Fundamental Energy Saving Ideas for Your New Home
Perhaps the easiest, cheapest, and most overlooked way to save energy when building a home is to ensure that it is oriented on the land for maximum benefit. Many builders and architects fail to incorporate intelligent site orientation in their plans, so you should insist on it if you're having a house built. You can have an energy analysis done, for example, that will show how to position the house to gain the most value from passive solar heat in winter and passive cooling in summer. Just doing that one thing will provide sustainable energy conversation for the lifetime of the building.
Another way to create passive cooling is to landscape with shade trees that are ideally situated. Install energy efficient windows, too, because these will consistently block the transfer of heat - reducing cooling bills in summer and minimizing heating bills all winter.
Choose energy-saving home systems, too, like Energy Star rated appliances, water-saving faucets and showerheads, and on-demand water heaters. Power the house with natural gas, for example, to get a cleaner and more efficient form of fuel that will save you money in a sustainable manner while also helping to reduce your home's carbon footprint.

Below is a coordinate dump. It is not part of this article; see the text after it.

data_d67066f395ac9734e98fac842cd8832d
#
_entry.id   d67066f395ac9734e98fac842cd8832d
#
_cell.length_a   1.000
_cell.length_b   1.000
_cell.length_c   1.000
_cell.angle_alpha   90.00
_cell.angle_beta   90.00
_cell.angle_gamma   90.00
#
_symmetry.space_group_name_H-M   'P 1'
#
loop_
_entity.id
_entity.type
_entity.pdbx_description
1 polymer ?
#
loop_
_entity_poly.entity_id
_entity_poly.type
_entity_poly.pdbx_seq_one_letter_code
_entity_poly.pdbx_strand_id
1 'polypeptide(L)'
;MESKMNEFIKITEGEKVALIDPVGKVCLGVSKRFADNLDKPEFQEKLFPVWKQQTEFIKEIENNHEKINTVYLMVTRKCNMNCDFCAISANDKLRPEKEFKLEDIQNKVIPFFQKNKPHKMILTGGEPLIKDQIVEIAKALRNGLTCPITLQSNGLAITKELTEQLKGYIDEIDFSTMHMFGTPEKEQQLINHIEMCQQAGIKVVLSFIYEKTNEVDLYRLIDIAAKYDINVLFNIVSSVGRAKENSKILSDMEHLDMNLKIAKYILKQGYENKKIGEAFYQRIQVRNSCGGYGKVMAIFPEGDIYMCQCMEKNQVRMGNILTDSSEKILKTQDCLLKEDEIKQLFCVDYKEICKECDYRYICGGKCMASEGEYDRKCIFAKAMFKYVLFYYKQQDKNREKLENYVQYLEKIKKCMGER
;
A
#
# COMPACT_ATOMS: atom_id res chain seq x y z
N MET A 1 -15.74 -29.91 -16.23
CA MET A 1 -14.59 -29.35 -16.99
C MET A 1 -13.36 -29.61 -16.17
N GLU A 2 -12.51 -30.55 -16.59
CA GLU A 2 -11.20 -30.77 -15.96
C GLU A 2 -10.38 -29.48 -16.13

Added insulation can be a great step toward increased energy savings, because proper insulation will keep your home more comfortable in winter while conserving heat and it will similarly make it more affordable to cool your home in summer by keeping the cool air inside. Insulation can be achieved in a number of ways, including using special insulated panels made from concrete or other materials.
But one of the simplest ways to create more insulation value is to employ so-called Optimum Value Engineering methods. These include smart strategies for framing the house or creating its skeleton. The result is more insulation per square foot and greater attention to fully insulating corners and other tight spots in the design that are normally neglected by conventional framers or builders.
You can also use a geothermal heat pump, which basically transfers the natural heat of the earth that is below the surface of the ground and pipes it into your home while using a relatively small amount of power. Geothermal energy can be used in tandem with radiant flooring systems or connected to your hot water supply to reduce energy consumption by substantial amount.
Investigating the Best Practices of Your Green Home Builder
When talking to builders about a home that will be more energy efficient and help to reduce your carbon footprint, there are lots of areas for discussion.
Here are some tips to help you have that conversation and choose an exceptionally qualified green builder:
- Those who specialize in green building and stay updated in the latest green building practices and technologies will be members of green building trade organizations. So start the dialog by asking for credentials and references that are directly related to green building.
- Although most homeowners think only of architectural details and construction materials when they envision a greener home, it is also important to examine actual worksite strategies.
- How are the building material deliveries scheduled to ensure that they arrive on time, for example, so that they are not spoiled and wasted by exposure to inclement weather and do not contribute unnecessarily to the carbon impact of trucking and transportation?